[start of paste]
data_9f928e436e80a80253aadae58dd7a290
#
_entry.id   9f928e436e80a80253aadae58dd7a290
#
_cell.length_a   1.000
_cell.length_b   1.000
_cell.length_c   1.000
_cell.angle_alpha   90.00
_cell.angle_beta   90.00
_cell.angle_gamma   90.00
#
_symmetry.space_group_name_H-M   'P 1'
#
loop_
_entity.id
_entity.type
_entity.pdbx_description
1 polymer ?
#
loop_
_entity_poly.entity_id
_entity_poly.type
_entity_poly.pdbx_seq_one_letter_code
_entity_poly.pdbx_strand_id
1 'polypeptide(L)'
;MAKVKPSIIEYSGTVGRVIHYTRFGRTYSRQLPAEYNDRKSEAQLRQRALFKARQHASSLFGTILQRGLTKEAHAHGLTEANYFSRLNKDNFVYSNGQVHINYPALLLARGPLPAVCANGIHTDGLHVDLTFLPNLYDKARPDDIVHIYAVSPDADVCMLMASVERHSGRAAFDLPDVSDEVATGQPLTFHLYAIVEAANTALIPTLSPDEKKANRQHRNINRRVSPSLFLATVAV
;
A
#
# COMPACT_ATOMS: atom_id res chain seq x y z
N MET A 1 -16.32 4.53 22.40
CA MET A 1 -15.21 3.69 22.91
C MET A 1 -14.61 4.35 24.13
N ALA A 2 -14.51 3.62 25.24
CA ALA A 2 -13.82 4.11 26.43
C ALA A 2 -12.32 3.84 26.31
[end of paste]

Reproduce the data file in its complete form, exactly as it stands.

data_9f928e436e80a80253aadae58dd7a290
#
_entry.id   9f928e436e80a80253aadae58dd7a290
#
_cell.length_a   1.000
_cell.length_b   1.000
_cell.length_c   1.000
_cell.angle_alpha   90.00
_cell.angle_beta   90.00
_cell.angle_gamma   90.00
#
_symmetry.space_group_name_H-M   'P 1'
#
loop_
_entity.id
_entity.type
_entity.pdbx_description
1 polymer ?
#
loop_
_entity_poly.entity_id
_entity_poly.type
_entity_poly.pdbx_seq_one_letter_code
_entity_poly.pdbx_strand_id
1 'polypeptide(L)'
;MAKVKPSIIEYSGTVGRVIHYTRFGRTYSRQLPAEYNDRKSEAQLRQRALFKARQHASSLFGTILQRGLTKEAHAHGLTEANYFSRLNKDNFVYSNGQVHINYPALLLARGPLPAVCANGIHTDGLHVDLTFLPNLYDKARPDDIVHIYAVSPDADVCMLMASVERHSGRAAFDLPDVSDEVATGQPLTFHLYAIVEAANTALIPTLSPDEKKANRQHRNINRRVSPSLFLATVAV
;
A
#
# COMPACT_ATOMS: atom_id res chain seq x y z
N MET A 1 -16.32 4.53 22.40
CA MET A 1 -15.21 3.69 22.91
C MET A 1 -14.61 4.35 24.13
N ALA A 2 -14.51 3.62 25.24
CA ALA A 2 -13.82 4.11 26.43
C ALA A 2 -12.32 3.84 26.31